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Other Archaeological Sites / The Neolithic of the Levant (500 Page Book Online)

Pre-Pottery Neolithic Cayonu Tepesi

INTRODUCTION: The earliest investigations concerning the social and cultural consequences of the transition from hunting and gathering to plant and animal domestication were carried out along the 'hilly flanks' of the Zagros Mountains and in the Levant.

The main deposit at Cayonu consists of the remains of a very early and substantial village-farming community. The site is located near the headwaters of the Tigris River on the Taurus Mountain piedmont. The main prehistoric phase at Cayonu (Phase I) appears to have been by people who were upon the very threshold of effective food-production. Plant domestication was present from the settlement's beginnings but animal domesticates only appeared later in the phase. The major portion of Phase I was within the half millennium 7250-6750 BC in Libby uncalibrated terms ..... On Radiocarbon Dating see ***** ... Surface indication is that the village spread over an area about 100 X 200 metres.

The Phase I Cayonu inventory is aceramic or without pottery vessels. It does include clay figurines of animals and a few of humanoid form. The bulk of the artifacts consists of chipped stone tools of flint and obsidian; implements of horn and bone are also fairly common.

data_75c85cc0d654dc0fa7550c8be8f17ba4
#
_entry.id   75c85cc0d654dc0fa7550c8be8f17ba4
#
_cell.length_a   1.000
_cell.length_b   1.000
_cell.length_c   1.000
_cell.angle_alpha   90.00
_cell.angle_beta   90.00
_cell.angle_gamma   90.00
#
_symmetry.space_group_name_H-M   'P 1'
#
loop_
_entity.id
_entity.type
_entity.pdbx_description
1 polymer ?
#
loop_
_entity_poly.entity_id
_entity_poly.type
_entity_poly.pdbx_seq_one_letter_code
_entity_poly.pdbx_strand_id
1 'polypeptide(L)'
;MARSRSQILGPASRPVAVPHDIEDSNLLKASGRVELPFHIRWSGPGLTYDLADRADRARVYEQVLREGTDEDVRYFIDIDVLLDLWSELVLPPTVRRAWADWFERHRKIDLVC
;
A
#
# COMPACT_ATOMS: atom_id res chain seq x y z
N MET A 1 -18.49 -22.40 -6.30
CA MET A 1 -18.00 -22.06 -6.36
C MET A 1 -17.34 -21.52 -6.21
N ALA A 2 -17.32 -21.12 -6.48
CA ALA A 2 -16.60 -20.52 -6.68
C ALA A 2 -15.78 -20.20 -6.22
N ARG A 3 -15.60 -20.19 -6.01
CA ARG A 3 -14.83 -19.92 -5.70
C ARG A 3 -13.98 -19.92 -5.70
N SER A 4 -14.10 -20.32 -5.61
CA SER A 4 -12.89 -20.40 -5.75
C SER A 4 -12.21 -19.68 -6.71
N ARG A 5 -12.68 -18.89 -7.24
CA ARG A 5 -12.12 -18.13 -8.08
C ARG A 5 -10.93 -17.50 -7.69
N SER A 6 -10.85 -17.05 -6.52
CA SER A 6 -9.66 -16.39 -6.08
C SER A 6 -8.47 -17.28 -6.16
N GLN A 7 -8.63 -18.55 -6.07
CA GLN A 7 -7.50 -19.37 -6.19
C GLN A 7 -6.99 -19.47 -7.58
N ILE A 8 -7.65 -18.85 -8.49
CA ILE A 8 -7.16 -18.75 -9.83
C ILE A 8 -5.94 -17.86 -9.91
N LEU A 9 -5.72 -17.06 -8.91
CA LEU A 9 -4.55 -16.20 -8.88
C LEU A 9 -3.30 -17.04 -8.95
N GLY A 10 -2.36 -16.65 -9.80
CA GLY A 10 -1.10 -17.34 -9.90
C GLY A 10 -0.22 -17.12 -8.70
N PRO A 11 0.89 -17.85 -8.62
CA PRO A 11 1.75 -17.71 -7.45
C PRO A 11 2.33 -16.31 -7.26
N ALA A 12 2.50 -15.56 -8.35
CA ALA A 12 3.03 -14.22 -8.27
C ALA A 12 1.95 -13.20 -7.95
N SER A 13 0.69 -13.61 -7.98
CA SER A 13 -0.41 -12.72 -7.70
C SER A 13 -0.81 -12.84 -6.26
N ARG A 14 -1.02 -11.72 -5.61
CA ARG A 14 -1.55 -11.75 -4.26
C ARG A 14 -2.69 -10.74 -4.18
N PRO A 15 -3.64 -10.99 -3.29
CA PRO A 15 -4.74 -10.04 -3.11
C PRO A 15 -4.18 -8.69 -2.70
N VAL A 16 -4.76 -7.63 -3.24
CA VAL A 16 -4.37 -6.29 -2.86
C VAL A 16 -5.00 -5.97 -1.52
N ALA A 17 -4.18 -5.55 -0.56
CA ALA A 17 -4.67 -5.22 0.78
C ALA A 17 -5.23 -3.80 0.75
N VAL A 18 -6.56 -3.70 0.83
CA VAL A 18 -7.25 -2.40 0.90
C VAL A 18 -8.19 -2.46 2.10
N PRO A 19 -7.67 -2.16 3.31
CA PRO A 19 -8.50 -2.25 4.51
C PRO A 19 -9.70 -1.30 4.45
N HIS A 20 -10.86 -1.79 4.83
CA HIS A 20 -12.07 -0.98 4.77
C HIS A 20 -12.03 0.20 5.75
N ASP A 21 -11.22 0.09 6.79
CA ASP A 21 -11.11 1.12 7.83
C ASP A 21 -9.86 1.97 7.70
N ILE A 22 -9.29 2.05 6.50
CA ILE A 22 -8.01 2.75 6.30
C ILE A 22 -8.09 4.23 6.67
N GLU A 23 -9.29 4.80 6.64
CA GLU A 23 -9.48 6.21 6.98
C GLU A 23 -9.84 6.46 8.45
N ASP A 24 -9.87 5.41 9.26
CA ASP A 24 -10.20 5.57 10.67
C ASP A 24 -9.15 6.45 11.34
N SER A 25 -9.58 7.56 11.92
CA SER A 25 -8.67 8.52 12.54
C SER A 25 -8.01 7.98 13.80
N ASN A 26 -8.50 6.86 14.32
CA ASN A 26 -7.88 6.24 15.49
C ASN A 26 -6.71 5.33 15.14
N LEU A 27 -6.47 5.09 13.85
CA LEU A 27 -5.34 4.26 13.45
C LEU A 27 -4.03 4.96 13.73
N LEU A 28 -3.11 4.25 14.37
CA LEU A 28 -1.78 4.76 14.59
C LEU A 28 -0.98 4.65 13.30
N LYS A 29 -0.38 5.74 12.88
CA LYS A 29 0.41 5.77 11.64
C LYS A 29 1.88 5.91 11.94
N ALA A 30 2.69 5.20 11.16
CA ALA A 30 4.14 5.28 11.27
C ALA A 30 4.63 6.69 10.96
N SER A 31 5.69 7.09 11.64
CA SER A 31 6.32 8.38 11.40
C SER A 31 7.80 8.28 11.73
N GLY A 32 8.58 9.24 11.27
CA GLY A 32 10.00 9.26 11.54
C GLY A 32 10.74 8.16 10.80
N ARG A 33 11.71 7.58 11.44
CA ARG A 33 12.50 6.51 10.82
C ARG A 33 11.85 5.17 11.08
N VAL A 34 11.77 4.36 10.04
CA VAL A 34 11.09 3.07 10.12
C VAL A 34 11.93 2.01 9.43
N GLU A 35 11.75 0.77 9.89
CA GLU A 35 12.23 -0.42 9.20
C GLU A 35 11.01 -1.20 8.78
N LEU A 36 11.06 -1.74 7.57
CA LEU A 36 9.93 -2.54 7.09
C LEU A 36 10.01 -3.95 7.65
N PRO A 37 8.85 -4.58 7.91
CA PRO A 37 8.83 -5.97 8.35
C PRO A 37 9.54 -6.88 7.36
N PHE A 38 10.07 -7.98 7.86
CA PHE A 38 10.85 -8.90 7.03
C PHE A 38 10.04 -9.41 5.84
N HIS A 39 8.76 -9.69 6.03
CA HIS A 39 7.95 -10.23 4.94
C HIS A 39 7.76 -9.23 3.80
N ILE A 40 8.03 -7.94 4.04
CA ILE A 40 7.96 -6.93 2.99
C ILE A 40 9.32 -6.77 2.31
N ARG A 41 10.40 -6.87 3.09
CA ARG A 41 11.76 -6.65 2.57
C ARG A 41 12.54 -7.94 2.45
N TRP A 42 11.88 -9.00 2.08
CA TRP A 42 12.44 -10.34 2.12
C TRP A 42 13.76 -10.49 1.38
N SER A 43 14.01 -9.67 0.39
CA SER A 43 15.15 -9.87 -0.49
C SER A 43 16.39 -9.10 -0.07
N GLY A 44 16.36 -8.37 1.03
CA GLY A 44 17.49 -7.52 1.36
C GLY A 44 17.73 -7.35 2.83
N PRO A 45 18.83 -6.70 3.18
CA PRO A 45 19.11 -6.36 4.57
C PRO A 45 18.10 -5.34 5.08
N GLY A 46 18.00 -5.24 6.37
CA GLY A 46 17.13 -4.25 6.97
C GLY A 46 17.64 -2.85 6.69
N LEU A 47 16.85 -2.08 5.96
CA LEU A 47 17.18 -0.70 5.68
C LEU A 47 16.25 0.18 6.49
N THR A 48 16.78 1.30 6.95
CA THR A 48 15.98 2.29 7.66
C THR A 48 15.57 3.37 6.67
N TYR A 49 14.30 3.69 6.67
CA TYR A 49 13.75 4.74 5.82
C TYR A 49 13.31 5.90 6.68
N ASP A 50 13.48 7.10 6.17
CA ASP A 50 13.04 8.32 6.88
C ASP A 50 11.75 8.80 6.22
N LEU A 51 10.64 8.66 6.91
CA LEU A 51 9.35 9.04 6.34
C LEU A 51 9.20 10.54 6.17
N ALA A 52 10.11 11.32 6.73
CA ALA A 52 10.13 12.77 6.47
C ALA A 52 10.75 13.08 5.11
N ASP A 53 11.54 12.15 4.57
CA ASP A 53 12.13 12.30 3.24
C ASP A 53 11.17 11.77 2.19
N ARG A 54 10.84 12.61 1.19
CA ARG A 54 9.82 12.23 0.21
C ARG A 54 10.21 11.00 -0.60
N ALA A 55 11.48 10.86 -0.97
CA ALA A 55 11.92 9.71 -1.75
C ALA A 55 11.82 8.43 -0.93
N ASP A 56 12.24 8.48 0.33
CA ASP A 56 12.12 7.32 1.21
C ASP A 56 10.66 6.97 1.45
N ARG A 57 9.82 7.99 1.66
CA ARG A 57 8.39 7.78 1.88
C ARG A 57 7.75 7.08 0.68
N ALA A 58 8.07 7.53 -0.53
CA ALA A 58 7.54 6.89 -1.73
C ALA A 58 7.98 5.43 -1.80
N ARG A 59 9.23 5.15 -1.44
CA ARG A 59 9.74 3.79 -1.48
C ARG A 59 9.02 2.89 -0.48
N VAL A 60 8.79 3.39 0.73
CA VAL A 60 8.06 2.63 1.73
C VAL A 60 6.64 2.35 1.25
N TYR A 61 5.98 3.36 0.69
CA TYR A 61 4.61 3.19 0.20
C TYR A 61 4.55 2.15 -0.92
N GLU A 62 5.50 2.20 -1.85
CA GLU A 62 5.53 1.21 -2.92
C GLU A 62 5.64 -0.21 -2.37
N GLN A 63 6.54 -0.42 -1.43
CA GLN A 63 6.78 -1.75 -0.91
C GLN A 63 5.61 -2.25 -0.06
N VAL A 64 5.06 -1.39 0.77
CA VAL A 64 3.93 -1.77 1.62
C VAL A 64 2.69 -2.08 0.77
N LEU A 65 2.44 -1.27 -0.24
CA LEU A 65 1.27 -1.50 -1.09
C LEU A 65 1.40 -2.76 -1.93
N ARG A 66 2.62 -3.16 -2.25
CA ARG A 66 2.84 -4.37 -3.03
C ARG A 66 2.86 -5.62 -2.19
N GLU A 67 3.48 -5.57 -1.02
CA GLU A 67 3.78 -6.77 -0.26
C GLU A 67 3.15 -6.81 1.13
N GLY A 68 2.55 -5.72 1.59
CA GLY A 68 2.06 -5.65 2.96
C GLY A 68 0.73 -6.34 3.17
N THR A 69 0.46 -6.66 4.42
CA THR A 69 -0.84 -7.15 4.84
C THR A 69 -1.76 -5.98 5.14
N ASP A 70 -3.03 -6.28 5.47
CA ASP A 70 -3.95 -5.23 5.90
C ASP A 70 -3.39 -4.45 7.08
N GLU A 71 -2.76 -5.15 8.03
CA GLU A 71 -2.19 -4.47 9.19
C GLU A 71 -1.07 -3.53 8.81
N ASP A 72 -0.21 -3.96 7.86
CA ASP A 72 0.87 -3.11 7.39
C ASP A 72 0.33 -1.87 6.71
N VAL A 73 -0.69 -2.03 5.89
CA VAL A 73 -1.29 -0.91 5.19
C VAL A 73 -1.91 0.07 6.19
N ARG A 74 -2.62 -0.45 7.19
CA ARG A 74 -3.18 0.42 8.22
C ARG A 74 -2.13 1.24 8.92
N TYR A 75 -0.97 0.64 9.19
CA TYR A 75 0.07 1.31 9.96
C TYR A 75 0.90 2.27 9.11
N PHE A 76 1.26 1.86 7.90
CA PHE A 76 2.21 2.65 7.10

The inhabitants of Cayonu clearly rejected barley while cultivating both emmer and einkorn wheat. Animal bones are relatively abundant and it is clear that dependence was on wild game - especially larger artiodactyls and ovines. Domestic animals - mainly sheep - appeared only in the final aspects of Phase I ...

On virgin soil were traces of buildings or single room structures whose plans were round or have rounded corners. The superstructures consisted of wattle and daub and were occasionally built on low stone footings. Above this earliest sub-phase is a second which is characterized by the strange so-called grill-plan buildings. In this phase new techniques of construction were discovered which provided for a dry floor for their homes in the cold and wet season. Then follows the intermediate third sub-phase which has revealed multi-roomed buildings which differ from the grill-plan buildings. The following fourth sub-phase is characterised by the so-called cell-plan buildings. This stratum is succeeded by the first containing pottery - but only at the north end of the site ...

The History of the Ancient Near East Electronic Compendium